REC Watches presents a Timepiece Incorporating Aluminum From a 1944 Spitfire Aircraft

The RJM has a piece of aluminum cut directly from a Spitfire aircraft and subtle design references to the iconic aircraft. Showcased here in the crown guard as well as the crown itself.

In the Spring of 1945 a Spitfire aircraft crashed on the Russian tundra during a dogfight. Her incredible story is captivated in the RJM mechanical timepiece. The RJM is the worlds’ first timepiece that combines authentic salvaged Spitfire aircraft material with both the design of the aircraft itself and the watches worn by the pilots of the WW2 era – making the RJM utterly unique in design and limited in nature.

PT879 – THE “Russian” Spit: A piece of World History on your Wrist

The core concept of REC Watches – Recover Recycle Reclaim – has always been pivotal in our approach towards watchmaking, and the mission with any new timepiece is to capture both the design, era, and story behind the salvaged icon; creating a modern timepiece interpretation of a historical icon.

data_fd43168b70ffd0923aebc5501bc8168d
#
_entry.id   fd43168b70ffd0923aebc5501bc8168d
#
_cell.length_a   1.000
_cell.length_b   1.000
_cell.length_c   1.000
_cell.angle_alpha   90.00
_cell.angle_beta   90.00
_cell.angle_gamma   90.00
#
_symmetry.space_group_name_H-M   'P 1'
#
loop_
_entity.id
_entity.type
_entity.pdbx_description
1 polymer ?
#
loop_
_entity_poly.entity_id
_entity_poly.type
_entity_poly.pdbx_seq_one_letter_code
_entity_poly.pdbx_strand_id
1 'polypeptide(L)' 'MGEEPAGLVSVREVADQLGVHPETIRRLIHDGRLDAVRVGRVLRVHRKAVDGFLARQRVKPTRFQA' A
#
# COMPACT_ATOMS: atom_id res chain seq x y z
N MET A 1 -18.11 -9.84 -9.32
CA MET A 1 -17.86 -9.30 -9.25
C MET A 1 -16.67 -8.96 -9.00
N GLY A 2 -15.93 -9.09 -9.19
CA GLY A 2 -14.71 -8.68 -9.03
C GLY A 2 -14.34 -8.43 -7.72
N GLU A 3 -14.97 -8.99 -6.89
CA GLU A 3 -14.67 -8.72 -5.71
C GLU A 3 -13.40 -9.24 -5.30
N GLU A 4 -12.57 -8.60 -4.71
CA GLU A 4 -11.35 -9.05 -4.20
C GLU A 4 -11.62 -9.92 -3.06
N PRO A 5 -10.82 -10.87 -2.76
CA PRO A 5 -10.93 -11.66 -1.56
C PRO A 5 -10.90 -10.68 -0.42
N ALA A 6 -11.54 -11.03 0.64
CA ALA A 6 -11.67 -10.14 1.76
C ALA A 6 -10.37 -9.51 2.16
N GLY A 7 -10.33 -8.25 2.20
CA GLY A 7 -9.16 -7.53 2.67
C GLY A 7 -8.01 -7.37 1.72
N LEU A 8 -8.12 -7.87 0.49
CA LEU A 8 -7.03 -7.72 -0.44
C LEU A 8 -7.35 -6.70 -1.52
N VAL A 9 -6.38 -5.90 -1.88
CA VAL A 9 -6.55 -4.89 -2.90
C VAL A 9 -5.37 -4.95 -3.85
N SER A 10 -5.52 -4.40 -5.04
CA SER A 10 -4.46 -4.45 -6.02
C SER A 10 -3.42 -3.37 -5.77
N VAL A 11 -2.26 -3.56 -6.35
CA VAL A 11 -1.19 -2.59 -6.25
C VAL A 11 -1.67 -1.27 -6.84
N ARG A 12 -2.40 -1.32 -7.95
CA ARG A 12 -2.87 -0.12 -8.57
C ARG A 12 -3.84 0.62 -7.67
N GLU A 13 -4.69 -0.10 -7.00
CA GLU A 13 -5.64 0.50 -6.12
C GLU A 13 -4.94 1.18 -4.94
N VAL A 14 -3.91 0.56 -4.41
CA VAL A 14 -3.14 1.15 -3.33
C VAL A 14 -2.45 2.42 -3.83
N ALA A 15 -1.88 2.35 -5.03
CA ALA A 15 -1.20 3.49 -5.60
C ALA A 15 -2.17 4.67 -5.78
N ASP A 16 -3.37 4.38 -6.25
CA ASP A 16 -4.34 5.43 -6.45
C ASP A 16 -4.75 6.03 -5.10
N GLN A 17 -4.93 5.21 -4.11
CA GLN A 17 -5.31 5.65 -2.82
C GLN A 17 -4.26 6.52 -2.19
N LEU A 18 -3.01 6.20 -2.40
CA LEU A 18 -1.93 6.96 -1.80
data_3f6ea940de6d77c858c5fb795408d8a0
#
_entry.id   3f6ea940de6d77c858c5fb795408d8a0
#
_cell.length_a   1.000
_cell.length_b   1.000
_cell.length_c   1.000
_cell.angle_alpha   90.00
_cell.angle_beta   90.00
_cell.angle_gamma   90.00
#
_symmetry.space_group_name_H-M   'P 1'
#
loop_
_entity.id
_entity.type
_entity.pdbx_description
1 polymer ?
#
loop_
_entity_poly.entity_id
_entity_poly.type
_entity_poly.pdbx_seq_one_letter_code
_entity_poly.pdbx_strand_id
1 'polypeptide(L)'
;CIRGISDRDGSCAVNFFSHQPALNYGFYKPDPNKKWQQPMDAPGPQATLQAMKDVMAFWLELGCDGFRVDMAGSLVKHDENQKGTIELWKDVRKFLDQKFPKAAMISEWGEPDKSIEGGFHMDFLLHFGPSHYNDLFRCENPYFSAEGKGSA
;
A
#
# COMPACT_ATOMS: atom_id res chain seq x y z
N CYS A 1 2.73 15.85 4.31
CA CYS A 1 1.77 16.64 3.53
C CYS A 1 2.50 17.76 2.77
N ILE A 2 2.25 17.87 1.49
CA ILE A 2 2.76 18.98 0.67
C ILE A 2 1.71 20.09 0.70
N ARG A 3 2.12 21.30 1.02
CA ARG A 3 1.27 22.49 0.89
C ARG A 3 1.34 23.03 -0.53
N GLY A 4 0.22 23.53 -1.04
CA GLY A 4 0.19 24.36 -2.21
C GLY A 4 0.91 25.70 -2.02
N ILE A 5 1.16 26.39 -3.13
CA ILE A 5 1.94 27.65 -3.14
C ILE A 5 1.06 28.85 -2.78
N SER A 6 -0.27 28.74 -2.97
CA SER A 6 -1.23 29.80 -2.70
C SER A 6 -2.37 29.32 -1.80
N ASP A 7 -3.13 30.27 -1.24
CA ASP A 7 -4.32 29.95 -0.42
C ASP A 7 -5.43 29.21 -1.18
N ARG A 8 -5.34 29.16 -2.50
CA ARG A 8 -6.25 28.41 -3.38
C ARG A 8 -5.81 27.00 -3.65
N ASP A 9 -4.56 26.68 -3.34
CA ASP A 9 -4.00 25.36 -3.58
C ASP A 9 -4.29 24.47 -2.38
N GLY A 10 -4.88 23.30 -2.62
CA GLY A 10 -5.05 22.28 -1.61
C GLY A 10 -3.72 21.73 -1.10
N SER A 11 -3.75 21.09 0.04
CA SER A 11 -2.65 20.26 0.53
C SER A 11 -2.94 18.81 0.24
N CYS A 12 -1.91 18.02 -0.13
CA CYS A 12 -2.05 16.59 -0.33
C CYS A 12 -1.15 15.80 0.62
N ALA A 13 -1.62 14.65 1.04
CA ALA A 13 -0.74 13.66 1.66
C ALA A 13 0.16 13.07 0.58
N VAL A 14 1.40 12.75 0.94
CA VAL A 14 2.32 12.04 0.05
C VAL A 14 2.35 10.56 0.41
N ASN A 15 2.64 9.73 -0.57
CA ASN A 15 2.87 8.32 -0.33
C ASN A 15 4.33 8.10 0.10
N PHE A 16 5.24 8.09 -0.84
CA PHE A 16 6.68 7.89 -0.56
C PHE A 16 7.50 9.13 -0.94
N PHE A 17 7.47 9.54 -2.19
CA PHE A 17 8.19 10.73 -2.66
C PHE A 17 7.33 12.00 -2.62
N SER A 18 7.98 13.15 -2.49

The RJM was no exception, and to accomplish this mission, we teamed up once again with world-renowned Swiss design agency, StudioDivine.

The RJM crown guard design incorporates part of what made the Spitfire aircraft such an aerodynamic masterpiece – the elliptical wing shape and wing structure. It is decorated with the internal spars and ribs that ensured lightweight and strength to the wing construction of the spitfire aircraft.

Spitfire MKIX aircraft was recovered off the Russian Tundra as a crashed but complete aircraft. Parts beyond saving in the restoration process has been donated to REC Watches and is displayed in the RJM timepiece.

The crown itself takes inspiration from the conical nose-tip, including indents where you would find the propellers, which also allowed for a diamond crown design typical for both modern and vintage pilot-inspired timepieces.

In contrast, the dial design of the RJM captures both the experience of sitting inside a Spitfire aircraft, but also to take inspiration from watches worn by RAF pilots of that era.

It’s a modern interpretation of the so-called Dirty Dozen watches, which in watch collecting circles is a name given to a group of 12 watches commissioned by the British Ministry of Defense and worn by British soldiers during the Second World War. Finally, the battle scarred Spitfire aluminum takes center stage in the design, adding depth and uniqueness to every timepiece.

Tags from the story
Written By
More from The Gentleman

The relaunch of Floris for Turnbull & Asser

Two of the oldest and most classic brands on the market, perfumers...
Read More

Leave a Reply

Your email address will not be published. Required fields are marked *